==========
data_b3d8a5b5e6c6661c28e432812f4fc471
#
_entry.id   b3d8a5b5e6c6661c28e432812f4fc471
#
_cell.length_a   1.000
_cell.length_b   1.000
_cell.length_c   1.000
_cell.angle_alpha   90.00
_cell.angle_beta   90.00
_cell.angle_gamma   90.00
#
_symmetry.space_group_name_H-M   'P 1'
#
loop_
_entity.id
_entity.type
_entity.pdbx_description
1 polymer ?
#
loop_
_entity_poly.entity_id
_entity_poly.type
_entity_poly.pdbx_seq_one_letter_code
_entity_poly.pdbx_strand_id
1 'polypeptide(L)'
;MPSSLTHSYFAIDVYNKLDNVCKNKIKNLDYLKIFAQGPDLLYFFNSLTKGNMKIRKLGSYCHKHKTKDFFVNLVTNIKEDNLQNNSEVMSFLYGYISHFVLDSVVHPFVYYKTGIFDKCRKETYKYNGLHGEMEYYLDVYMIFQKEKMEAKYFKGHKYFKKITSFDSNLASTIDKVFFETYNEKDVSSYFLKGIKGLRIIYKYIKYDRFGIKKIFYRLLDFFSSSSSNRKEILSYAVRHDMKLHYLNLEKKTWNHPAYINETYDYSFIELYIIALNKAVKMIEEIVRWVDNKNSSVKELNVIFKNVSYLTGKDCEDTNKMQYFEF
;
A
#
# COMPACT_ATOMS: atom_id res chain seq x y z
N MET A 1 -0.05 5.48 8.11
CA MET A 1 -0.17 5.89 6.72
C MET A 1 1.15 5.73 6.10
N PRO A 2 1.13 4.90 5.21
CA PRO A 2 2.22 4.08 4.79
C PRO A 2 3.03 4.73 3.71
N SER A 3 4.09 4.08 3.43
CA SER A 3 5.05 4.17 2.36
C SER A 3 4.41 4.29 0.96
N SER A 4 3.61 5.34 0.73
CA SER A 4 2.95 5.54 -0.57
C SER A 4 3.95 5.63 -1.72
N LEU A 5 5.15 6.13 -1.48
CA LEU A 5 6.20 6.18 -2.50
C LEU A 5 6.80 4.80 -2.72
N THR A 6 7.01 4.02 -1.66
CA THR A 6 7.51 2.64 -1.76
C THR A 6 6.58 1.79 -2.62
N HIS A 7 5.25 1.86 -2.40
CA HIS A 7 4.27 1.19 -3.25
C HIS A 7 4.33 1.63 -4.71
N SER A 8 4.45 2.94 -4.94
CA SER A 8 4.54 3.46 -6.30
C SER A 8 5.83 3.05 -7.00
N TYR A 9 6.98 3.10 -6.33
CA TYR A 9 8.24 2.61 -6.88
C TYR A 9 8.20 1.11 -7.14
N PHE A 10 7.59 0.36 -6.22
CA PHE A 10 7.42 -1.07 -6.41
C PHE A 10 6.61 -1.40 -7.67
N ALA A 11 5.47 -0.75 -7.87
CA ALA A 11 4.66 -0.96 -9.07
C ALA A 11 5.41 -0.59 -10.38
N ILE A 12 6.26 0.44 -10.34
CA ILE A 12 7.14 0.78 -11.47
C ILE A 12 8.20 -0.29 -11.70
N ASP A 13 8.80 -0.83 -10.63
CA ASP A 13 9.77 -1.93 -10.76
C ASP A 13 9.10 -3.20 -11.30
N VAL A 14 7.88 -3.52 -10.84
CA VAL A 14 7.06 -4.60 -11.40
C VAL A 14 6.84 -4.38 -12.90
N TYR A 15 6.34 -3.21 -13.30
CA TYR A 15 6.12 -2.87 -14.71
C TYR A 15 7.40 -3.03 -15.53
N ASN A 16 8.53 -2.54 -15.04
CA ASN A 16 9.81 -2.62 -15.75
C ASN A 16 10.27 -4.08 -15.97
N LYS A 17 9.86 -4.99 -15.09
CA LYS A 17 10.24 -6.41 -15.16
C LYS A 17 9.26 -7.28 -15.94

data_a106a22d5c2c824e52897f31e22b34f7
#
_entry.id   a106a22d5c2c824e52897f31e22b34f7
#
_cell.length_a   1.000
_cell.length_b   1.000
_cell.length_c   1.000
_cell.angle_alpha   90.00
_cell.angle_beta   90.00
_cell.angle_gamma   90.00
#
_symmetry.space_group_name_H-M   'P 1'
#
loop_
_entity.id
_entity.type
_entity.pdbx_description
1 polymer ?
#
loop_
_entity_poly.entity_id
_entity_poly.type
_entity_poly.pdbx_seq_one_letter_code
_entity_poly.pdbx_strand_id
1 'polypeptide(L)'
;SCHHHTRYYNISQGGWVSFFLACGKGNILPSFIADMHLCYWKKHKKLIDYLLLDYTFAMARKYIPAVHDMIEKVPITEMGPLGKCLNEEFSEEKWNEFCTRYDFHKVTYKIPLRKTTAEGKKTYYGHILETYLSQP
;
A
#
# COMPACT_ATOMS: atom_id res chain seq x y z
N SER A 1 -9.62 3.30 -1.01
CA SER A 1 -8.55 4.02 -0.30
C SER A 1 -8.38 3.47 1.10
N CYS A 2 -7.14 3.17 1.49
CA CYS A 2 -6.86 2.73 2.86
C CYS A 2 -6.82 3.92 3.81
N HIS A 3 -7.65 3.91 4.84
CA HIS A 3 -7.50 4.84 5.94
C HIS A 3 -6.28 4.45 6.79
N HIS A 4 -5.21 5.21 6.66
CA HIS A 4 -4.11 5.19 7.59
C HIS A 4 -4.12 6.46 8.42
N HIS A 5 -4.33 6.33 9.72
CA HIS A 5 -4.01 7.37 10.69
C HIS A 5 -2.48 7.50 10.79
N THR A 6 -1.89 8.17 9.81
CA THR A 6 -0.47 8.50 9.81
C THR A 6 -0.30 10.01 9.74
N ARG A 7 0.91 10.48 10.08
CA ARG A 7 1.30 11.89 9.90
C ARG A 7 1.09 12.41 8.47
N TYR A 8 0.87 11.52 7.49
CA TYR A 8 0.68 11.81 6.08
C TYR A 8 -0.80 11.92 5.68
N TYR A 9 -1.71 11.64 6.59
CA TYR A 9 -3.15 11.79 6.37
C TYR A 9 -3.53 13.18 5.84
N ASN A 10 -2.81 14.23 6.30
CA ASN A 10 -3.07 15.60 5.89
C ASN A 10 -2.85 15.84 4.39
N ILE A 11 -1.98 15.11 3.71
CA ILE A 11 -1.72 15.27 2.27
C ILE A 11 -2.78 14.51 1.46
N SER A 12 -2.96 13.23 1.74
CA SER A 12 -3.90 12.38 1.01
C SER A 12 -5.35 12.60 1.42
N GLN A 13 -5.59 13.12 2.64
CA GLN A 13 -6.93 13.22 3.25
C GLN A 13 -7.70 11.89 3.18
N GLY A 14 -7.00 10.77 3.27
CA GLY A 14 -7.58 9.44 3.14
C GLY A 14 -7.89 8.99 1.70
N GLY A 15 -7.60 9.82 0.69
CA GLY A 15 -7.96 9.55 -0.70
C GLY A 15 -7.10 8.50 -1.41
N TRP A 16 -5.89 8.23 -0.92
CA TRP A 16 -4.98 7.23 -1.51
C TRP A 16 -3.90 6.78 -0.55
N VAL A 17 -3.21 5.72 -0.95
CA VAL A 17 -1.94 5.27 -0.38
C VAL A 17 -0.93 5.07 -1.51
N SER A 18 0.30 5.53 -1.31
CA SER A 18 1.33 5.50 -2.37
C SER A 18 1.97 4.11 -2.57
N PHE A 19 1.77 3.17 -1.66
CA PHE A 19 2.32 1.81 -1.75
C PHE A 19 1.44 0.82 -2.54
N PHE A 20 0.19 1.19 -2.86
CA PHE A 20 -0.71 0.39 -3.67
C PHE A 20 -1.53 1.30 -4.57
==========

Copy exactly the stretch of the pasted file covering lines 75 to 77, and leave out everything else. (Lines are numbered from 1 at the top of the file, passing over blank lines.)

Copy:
C TYR A 15 7.40 -3.03 -15.53
N ASN A 16 8.53 -2.54 -15.04
CA ASN A 16 9.81 -2.62 -15.75